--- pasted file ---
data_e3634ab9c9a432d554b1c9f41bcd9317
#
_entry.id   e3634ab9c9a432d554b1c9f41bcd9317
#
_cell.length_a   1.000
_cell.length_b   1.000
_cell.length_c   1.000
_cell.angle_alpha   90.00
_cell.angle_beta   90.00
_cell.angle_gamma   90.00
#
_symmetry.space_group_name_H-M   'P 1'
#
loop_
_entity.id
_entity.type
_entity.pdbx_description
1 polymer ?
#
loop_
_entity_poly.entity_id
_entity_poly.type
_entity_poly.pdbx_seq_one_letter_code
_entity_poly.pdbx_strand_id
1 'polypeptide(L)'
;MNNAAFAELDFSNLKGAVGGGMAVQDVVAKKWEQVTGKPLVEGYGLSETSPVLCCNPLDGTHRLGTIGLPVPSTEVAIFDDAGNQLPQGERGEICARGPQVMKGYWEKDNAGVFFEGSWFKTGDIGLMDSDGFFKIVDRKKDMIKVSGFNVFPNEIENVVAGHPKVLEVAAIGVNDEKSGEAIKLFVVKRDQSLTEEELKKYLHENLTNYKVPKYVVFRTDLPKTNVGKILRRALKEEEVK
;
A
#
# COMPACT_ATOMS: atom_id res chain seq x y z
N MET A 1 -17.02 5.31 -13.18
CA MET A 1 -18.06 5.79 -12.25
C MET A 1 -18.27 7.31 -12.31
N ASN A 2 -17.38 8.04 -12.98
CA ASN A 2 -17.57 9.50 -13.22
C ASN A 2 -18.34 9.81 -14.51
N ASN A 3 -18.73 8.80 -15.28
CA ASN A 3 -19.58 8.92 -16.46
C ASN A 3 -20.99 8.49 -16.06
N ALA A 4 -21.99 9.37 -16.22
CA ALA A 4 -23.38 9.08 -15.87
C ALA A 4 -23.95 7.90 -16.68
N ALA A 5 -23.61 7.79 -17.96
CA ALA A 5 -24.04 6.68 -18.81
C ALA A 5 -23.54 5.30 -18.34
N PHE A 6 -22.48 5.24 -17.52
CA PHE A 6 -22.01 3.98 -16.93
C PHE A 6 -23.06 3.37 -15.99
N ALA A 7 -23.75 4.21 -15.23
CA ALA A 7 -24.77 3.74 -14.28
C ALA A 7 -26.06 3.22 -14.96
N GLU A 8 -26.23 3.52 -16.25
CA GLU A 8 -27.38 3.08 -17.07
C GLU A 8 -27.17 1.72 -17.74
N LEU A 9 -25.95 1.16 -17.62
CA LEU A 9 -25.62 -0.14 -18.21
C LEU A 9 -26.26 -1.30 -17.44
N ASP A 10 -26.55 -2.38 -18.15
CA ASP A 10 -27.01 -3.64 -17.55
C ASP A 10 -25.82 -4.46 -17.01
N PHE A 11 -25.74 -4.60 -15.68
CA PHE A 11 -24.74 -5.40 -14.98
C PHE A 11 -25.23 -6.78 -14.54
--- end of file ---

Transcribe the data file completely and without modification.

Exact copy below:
data_e3634ab9c9a432d554b1c9f41bcd9317
#
_entry.id   e3634ab9c9a432d554b1c9f41bcd9317
#
_cell.length_a   1.000
_cell.length_b   1.000
_cell.length_c   1.000
_cell.angle_alpha   90.00
_cell.angle_beta   90.00
_cell.angle_gamma   90.00
#
_symmetry.space_group_name_H-M   'P 1'
#
loop_
_entity.id
_entity.type
_entity.pdbx_description
1 polymer ?
#
loop_
_entity_poly.entity_id
_entity_poly.type
_entity_poly.pdbx_seq_one_letter_code
_entity_poly.pdbx_strand_id
1 'polypeptide(L)'
;MNNAAFAELDFSNLKGAVGGGMAVQDVVAKKWEQVTGKPLVEGYGLSETSPVLCCNPLDGTHRLGTIGLPVPSTEVAIFDDAGNQLPQGERGEICARGPQVMKGYWEKDNAGVFFEGSWFKTGDIGLMDSDGFFKIVDRKKDMIKVSGFNVFPNEIENVVAGHPKVLEVAAIGVNDEKSGEAIKLFVVKRDQSLTEEELKKYLHENLTNYKVPKYVVFRTDLPKTNVGKILRRALKEEEVK
;
A
#
# COMPACT_ATOMS: atom_id res chain seq x y z
N MET A 1 -17.02 5.31 -13.18
CA MET A 1 -18.06 5.79 -12.25
C MET A 1 -18.27 7.31 -12.31
N ASN A 2 -17.38 8.04 -12.98
CA ASN A 2 -17.57 9.50 -13.22
C ASN A 2 -18.34 9.81 -14.51
N ASN A 3 -18.73 8.80 -15.28
CA ASN A 3 -19.58 8.92 -16.46
C ASN A 3 -20.99 8.49 -16.06
N ALA A 4 -21.99 9.37 -16.22
CA ALA A 4 -23.38 9.08 -15.87
C ALA A 4 -23.95 7.90 -16.68
N ALA A 5 -23.61 7.79 -17.96
CA ALA A 5 -24.04 6.68 -18.81
C ALA A 5 -23.54 5.30 -18.34
N PHE A 6 -22.48 5.24 -17.52
CA PHE A 6 -22.01 3.98 -16.93
C PHE A 6 -23.06 3.37 -15.99
N ALA A 7 -23.75 4.21 -15.23
CA ALA A 7 -24.77 3.74 -14.28
C ALA A 7 -26.06 3.22 -14.96
N GLU A 8 -26.23 3.52 -16.25
CA GLU A 8 -27.38 3.08 -17.07
C GLU A 8 -27.17 1.72 -17.74
N LEU A 9 -25.95 1.16 -17.62
CA LEU A 9 -25.62 -0.14 -18.21
C LEU A 9 -26.26 -1.30 -17.44
N ASP A 10 -26.55 -2.38 -18.15
CA ASP A 10 -27.01 -3.64 -17.55
C ASP A 10 -25.82 -4.46 -17.01
N PHE A 11 -25.74 -4.60 -15.68
CA PHE A 11 -24.74 -5.40 -14.98
C PHE A 11 -25.23 -6.78 -14.54